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What Conservative Pastors Didn’t Say After El Paso

Aug 6, 2019

By Emma Green

On Sunday morning, some of America’s pastors made no mention of the horrific mass shootings in El Paso, Texas, and Dayton, Ohio, that killed at least 31 people and injured dozens more over the weekend. Other Church leaders, however, knew they could not ignore the events.

“Our pulpit is not one that silence works in,” Jason Morriss, the pastor at Austin New Church, a progressive Methodist congregation in Austin, Texas, told me. “My first response as a pastor was that my people are going to need words of comfort. And they’re also going to need a way to channel their anger and frustration.”

Anger and frustration: This is what many Americans have come to feel in a culture of endless mass shootings, and it is also what some Americans have come to feel about Christianity in this country.

Evidence suggests that the El Paso suspect, a 21-year-old white male, posted a manifesto online, shortly before entering a Walmart and opening fire, stating that he was motivated by “the Hispanic invasion of Texas.” Facing this open declaration of white-supremacist ideology, politicians and commentators have scorned Republicans and faith leaders who offer only “thoughts and prayers” in response to these events.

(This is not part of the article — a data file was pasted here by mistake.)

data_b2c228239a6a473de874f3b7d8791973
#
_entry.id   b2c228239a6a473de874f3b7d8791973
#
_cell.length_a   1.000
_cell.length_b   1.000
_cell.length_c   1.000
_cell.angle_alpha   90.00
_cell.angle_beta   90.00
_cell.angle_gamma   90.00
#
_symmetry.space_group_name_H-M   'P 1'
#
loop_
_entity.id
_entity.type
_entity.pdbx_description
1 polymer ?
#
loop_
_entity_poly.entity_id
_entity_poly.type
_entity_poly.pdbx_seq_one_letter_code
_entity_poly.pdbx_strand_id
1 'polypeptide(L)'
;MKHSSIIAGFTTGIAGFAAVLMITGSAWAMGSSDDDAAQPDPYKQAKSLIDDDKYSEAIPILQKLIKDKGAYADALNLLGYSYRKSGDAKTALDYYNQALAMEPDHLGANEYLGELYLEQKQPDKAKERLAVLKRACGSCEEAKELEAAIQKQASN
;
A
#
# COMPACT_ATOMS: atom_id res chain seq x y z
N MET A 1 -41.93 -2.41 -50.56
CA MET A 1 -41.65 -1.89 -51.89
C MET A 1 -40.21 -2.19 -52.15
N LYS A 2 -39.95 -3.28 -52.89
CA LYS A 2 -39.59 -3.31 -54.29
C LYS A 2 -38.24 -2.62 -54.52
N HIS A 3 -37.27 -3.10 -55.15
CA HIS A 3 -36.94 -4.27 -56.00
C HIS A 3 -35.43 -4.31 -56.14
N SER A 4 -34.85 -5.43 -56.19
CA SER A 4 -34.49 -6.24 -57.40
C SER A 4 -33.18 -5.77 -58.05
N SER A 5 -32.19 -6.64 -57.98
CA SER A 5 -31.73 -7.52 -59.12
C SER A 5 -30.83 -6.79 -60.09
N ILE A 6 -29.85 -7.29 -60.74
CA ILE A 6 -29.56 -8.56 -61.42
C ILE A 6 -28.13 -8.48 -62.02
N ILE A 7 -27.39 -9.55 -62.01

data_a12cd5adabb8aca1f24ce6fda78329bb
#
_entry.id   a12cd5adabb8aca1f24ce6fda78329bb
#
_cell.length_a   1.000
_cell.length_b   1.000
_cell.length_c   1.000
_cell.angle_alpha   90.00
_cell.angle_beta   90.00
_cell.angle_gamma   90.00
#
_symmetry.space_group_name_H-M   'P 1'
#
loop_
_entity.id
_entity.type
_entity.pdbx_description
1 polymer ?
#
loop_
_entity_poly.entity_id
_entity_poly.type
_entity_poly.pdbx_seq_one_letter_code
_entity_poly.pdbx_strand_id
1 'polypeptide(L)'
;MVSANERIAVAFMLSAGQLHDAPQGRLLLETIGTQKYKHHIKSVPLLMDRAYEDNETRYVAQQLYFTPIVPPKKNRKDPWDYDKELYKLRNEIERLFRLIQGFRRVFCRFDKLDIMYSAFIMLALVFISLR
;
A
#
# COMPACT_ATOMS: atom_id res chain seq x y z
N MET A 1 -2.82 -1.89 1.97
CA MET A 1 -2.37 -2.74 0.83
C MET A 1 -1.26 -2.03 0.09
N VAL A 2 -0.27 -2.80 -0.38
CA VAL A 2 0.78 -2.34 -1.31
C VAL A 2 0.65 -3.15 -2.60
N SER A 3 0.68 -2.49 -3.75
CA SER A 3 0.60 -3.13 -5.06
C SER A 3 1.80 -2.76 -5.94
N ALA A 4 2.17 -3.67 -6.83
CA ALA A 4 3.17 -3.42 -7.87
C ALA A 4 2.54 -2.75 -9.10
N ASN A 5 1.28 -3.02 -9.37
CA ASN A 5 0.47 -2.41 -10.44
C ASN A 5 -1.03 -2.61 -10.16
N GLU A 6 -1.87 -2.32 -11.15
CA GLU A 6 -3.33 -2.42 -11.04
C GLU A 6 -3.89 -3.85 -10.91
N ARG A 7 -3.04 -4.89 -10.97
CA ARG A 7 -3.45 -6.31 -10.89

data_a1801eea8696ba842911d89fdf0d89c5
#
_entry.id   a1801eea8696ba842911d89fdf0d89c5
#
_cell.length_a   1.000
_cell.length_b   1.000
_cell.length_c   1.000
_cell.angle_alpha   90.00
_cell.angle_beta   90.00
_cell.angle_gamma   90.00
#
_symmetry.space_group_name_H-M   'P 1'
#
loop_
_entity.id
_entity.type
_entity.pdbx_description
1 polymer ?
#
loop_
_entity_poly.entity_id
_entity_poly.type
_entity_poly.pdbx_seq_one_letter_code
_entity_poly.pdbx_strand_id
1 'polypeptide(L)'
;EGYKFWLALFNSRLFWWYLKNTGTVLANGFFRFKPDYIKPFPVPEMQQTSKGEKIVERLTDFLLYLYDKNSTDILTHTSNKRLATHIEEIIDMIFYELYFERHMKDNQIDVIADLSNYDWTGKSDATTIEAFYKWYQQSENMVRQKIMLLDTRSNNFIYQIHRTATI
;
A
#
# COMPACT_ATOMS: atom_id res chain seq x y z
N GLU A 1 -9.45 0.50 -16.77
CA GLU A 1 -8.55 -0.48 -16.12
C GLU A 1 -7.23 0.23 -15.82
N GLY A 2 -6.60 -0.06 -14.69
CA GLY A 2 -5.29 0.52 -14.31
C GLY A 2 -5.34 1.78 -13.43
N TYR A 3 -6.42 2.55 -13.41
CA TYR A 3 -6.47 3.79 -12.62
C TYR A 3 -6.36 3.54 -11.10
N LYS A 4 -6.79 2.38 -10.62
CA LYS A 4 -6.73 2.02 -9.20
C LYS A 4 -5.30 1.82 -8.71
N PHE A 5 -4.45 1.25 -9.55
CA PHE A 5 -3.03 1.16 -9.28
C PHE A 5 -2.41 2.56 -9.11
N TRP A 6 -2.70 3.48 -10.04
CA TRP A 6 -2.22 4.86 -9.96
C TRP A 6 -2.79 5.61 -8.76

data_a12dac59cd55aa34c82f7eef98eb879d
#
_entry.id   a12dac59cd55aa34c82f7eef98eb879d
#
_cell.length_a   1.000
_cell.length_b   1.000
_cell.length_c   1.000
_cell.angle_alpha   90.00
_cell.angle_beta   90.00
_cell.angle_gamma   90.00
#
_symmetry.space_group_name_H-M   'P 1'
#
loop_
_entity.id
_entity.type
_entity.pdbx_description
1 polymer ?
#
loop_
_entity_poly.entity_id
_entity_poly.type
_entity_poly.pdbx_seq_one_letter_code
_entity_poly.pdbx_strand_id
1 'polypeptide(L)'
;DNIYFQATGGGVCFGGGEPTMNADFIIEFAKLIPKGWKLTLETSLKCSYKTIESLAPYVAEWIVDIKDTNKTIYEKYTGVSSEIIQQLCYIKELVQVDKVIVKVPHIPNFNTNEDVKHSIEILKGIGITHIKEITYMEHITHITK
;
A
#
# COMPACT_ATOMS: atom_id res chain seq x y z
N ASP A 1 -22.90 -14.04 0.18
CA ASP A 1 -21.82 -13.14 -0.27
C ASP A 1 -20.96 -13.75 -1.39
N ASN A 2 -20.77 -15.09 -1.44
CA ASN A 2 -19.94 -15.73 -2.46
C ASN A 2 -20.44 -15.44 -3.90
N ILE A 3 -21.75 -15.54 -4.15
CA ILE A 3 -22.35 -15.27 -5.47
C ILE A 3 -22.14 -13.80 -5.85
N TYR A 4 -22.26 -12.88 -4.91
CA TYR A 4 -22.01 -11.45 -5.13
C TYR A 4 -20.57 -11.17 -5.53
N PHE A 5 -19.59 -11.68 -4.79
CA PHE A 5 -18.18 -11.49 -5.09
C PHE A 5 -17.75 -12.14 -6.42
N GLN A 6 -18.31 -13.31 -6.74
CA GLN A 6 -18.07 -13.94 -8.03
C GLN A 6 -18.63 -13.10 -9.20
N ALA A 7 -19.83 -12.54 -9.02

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One comment on “What Conservative Pastors Didn’t Say After El Paso”

  •  …evil is real,” he said. “Wicked Satan is a real force and power on our Earth.”

    It is impossible to point to evil.  Very easy to point to instances of evil, but not to Evil itself.  As a concept it behaves like the colours.  You can point to an instance of red, but not to Red itself.

    Gramatically red and evil might be able to be used as nouns, but logically they are not nouns.  If used nominally, they have sense, but no reference, they are words with defined meaning, but no actual or concrete entity to which they refer.  Logically they are only adjectives.

    Evil exists only as a description of actions or situations, as red only exists as a description of objects.  I would be very unwilling to apply the word to sentient beings. Saying that evil exists is to posit an entity of which there is no proof.  But it is good ammunition for bible thumpers, right wing preachers and politicians, and of course, members of the gun lobby.

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